I love the fall, so I'm savoring the last beauties of the season as it turns toward winter.  Walking along the Erie Canal yesterday, it was so peaceful, and I took some photos.  These wild grapes caught my eye against the reflections on the water.


I've started my holiday baking - biscotti, and holiday bread.  Both freeze well and will keep until the various family get-togethers coming up.  Right after Thanksgiving my husband and I will make bourbon pecan cake, a recipe from my Mom and a long-time holiday treat in my family.  We haven't made it in a few years, so we really want to this year.  It's like a fruit cake, but oh so much better.  I'll share the recipe when we actually make it.


My Etsy shop seems to be at a standstill.  Although I had a nice big sale earlier this month, I've had no motion at all since then.  I really hope to get a few sales.  It's been discouraging to have so little business after doing so much work.  I need to do more to promote my shop, and I think I'll try having some of my items at a local gift shop that recently opened.  There's nowhere to go but up, as they say.

It's been a discouraging fall for me in some ways.  I'm trying to climb out of the dumps and focus on my blessings instead of on things that have been difficult.  I've managed to work on more ceramics, although I still have no interest in drawing or painting right now.  I've been walking and taking photographs, which I really enjoy.  I finally got the garden put to bed for the winter, and planted some last tulip bulbs a couple weeks ago.  (I'm sure if I find some more bargain tulips in the next few weeks, they might have to come home with me.  If the ground's not frozen, they can be planted.)  The basement is cleaned out, and so is the garage.  I even cleaned out my car yesterday (always a scary prospect, rooting around under the seats where the kids sit).



Finally, I've been working on my application to substitute teach, with a resume and cover letter, and I'll be able to turn that packet in later this week after I pin down a couple last references.  I'm ambivalent about going back into teaching, since I had some pretty bad experiences with the administrative/personnel end of things before I left my last teaching position.  The students were the least of my worries.  But, after being out of the work force for over 12 years, I have to start somewhere, and this is the best way for me to return to work while the kids are at school.  Step by step, I'm going forward.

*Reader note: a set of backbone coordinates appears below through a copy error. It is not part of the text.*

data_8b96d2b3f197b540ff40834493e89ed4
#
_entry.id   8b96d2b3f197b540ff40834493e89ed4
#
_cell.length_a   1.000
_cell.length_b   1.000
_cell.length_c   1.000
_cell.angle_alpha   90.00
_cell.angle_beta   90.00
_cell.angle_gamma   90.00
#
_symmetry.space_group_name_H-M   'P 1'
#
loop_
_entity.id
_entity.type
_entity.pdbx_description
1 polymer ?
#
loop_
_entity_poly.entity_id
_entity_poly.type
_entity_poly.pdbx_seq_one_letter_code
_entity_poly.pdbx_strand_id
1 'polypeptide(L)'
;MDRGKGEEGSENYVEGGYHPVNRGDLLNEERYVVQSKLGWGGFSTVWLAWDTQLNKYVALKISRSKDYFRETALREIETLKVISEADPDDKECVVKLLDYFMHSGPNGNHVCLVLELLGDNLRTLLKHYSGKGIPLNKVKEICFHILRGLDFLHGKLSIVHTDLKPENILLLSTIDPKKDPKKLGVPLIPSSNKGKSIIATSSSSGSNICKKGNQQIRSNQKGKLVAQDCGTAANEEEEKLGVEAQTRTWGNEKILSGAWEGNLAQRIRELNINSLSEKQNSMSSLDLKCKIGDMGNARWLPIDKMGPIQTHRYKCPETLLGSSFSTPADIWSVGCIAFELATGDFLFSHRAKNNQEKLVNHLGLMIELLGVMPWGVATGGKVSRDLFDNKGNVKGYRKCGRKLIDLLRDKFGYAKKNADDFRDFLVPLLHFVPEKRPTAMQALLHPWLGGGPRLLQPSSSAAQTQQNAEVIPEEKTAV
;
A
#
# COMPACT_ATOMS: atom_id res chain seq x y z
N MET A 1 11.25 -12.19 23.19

Friday, November 12, 2010

Spelunking and Excavating: Cleaning the Basement

Nope, I'm not going to post pictures of our basement!

But today's project (and probably going into tomorrow too) is for me to sort through the boxes of stuff in the basement.  Old toys, books, keepsakes, luggage, and lots of stuff that could reasonably be called "miscellaneous" are piled willy-nilly.  (Our son helped with the disorganization this week as he opened half the boxes in search of a particular remote control vehicle he hadn't seen since the move - he found it, but left quite a bit of disarrangement in his wake.)  At least twice now since the move I've consolidated the mass, taking things to the Salvation Army, throwing some stuff out, and donating things to our church's Christmas sale and yard sale.  'Tis the season again, and I'm trying to really thin out what we're keeping, and labeling the boxes as well.

Our basement is large, but unfinished, so we don't have built-in cupboards or anything like that aside from some shelving for our tools.  My husband is taking up woodworking, and some of his first projects will likely be bookshelves and storage for things we really want to keep downstairs.  We don't have an attic, so this is our main storage option besides the garden shed.

Confession:  I was a very messy kid.  My mother despaired of me ever learning to keep my room clean, let alone maintain an entire household in something less than abject slovenliness.  Here's hope for everyone who parents a messy kid - they don't necessarily grow up to be hoarders or slobs.  Lighten up!  When they have to take care of their own home, and live with other people, they'll learn the hard way that they have to learn some amount of organization and cleaning skills to get along.  I'm still prone to clutter, but nothing approaching a "Clean Sweep" job.

Anyhow, I'm taking a cleaning break to have lunch and make this posting.  I've already created several bags of stuff to throw away, filled a large box with items to donate, and consolidated several boxes of things to keep.  Some time in the next year or two we hope to be able to finish our basement into a family/rec room, an office/music studio for my husband, and a utility/storage area with room for our son's model train layout.